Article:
Give Better Feedback

Give Better Feedback

By Lucas Lu. Published on
Feb 7, 2017

As a product person, I’ve been in countless situations where I was asked to do a product review, both professionally and personally. While I do enjoy seeing other people’s work and the trust others have bestowed on me, I have to admit doing product reviews is always challenging. 

The difficulty lies in two things. First, people expect designers to give them best practices that always work. Second, people expect designers to know everything that's wrong with a product.

Myth #1: Best practices always work

There were quite a few times when someone presented me with a design and said: “Can you take a look at this and let me know if they comply with best practices?” That is a flawed statement because best practices tend to change from product to product. Best practices exist as a result of rigorous A/B testing by funneling massive amount of traffic to your product. An example of a best practice is “Keep your most important information above the fold because people don’t scroll.” That might be true for marketing landing pages. But on a mobile device, the first inclination for many on us when landing on a mobile site or app is to scroll. Another good example of best practice is “Don’t use too much text because people don’t read on the web.” In the early days of Blue Bottle Coffee, the founding team had two versions of an e-commerce landing page. One with very few text and another with lots of text that described each blend of coffee in detail. The results shocked the Blue Bottle Coffee team. The second version with much more text converted significantly better than the first version. It turned out that visitors to the ecommerce site thought the detail description conveyed a sense of quality and trust. Most people did take the time to read each description.

Myth #2: Designers know everything

Another reason I find doing product reviews difficult, especially with products I am not familiar with, is the lack of context. Those who aren’t designers expect designers to point out everything that is wrong about their product almost immediately. Simply by looking at a landing page, I have no idea if there was another iteration of the same screen. Did the primary CTA have a different label? Have you tested with a different image than the current one? Have you tried separating the signup process to multiple short steps vs one long step?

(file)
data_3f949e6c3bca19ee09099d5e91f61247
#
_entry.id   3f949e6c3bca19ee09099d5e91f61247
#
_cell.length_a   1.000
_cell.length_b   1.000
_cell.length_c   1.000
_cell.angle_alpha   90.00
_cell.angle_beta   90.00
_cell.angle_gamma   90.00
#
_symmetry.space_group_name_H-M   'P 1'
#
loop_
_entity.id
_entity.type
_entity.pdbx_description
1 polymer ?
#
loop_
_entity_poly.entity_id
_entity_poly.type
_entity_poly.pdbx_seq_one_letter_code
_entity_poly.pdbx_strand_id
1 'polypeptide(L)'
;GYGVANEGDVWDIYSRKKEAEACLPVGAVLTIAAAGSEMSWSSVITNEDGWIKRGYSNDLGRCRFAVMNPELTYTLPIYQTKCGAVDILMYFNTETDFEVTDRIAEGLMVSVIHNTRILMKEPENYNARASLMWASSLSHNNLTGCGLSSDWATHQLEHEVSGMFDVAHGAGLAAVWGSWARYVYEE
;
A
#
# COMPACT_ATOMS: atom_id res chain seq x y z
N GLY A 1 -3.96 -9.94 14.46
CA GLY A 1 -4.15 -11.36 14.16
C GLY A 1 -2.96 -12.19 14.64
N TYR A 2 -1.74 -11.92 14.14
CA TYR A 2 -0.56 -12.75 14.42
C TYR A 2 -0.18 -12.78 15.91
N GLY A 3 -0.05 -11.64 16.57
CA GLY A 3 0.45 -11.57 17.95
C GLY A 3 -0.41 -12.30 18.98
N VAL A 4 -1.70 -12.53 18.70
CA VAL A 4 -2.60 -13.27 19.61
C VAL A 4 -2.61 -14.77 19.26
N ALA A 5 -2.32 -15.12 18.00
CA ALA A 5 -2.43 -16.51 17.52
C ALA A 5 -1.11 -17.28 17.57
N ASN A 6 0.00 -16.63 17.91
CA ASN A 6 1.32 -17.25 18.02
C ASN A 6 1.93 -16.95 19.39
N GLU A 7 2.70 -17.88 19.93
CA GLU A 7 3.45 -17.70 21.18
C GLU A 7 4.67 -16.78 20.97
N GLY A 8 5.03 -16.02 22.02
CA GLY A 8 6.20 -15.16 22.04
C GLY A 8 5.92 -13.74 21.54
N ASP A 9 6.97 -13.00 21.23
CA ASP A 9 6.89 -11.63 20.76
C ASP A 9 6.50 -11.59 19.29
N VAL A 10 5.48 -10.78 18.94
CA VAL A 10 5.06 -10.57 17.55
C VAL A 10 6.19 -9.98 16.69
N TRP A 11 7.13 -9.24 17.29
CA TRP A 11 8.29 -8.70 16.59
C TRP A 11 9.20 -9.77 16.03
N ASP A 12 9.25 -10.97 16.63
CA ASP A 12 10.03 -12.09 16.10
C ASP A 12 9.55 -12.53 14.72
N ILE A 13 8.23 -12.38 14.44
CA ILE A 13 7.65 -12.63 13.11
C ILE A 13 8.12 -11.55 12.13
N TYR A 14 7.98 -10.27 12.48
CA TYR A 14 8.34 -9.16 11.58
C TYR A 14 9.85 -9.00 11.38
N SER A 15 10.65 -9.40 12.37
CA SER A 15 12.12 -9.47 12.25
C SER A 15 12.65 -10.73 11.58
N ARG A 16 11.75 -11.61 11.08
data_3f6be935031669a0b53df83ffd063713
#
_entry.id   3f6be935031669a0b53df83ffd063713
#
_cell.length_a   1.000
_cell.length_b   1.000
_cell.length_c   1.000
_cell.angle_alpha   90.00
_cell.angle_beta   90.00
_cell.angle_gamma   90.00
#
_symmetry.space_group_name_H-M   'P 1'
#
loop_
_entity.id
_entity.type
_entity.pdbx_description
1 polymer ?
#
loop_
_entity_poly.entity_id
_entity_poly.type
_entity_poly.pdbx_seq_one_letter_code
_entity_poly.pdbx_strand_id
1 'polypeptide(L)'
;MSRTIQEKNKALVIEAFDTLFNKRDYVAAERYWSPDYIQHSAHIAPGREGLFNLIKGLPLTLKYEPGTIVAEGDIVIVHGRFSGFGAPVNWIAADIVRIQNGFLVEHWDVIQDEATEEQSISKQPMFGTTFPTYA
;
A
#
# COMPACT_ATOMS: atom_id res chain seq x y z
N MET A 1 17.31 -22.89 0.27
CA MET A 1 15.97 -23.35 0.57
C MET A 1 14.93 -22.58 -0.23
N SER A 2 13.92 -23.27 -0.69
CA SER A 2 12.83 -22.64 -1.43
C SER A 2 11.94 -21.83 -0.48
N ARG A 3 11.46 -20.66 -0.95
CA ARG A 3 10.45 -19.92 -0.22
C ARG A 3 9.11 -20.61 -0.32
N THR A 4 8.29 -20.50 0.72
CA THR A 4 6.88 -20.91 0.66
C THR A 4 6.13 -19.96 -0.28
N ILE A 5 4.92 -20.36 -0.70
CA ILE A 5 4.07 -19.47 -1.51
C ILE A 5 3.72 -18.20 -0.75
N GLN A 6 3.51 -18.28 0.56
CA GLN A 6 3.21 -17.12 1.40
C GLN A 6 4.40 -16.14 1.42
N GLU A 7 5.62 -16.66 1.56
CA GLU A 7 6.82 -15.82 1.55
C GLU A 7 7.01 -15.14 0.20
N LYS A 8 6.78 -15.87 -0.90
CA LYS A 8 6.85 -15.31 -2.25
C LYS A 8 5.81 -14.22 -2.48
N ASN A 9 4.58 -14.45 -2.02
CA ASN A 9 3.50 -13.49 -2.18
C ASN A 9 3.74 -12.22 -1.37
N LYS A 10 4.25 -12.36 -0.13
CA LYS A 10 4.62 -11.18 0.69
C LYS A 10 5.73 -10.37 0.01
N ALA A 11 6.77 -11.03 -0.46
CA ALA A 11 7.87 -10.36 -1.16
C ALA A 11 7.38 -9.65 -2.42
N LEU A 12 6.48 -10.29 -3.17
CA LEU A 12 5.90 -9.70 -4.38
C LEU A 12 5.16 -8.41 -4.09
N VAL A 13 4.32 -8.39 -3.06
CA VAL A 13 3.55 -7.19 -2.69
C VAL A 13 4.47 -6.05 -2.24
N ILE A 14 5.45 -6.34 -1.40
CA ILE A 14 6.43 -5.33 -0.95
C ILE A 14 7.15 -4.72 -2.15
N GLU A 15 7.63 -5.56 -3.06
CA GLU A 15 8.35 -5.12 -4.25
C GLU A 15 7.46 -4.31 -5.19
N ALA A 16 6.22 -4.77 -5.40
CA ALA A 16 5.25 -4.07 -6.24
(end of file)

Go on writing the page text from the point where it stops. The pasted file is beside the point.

Designing a better feedback system

It is important to give good feedback. I want to share a few tips to create more efficient design reviews. These steps require conscious efforts from the feedback giver.

1. Set the expectation

Although it's usually the seeker who initiates a feedback session, the giver shouldn’t take that for granted and shower the seeker with feedback at will. At the beginning of each session, I seek to remove the power structure from the relationship. I always start by saying, I am not telling you what you should do, I am telling you what I would do if I were in your situation. The choice is yours, I’m here to help you fill in the gaps in case you missed anything. Doing so showed them that I respect their position in the product. After all, it’s their product. But it also creates an environment for me to deliver the most candor feedback without worrying about hurting their feelings.

2. Ask who the user is

It’s surprising often we forget who we're designing for despite its importance. Asking who the user is helps frame the mindset for the giver. More importantly, it serves as a reminder the seeker to re-focus on creating an experience for the end users.

3. Ask for the objective

I cannot remember how many times this has happened. I would start giving feedback and only to find out that they didn’t align with the goal of the product. Before I start, I’d always make sure I have a good grasp on the product’s objectives. Is it to increase the sign up rate? Reduce shopping cart abandonment? Create a better on-boarding experience? Doing so allows the giver to stay laser-focused on the giving feedback only on core objectives. It also avoids wasting time giving irrelevant feedback that might dilute the core message. 

4. Ask about previous experiments

Asking this question encourages the seeker to share previous experiments that either worked or failed. There are two types of experiments: A/B testing and brand new ideas. A/B testing is useful when you have a lot of traffic that lets you split visitors to land on two different versions of the site that differ in one element. A/B testing is effective in creating short-term, incremental improvements. But it is not good at uncovering user truth. Over optimization with A/B testing will take you to a local maximum where the return on future tests is diminishing. That leads to the second experiment, which is testing brand new ideas. Have you tried a completely different landing page? How do you know what you have built is what people want? I’ve found that asking those questions helps people see the problem they’ve been tackling from a new perspective. They were able to step back and see it from a higher level. Developing tunnel vision is not uncommon for people who have stared at the same thing for too long.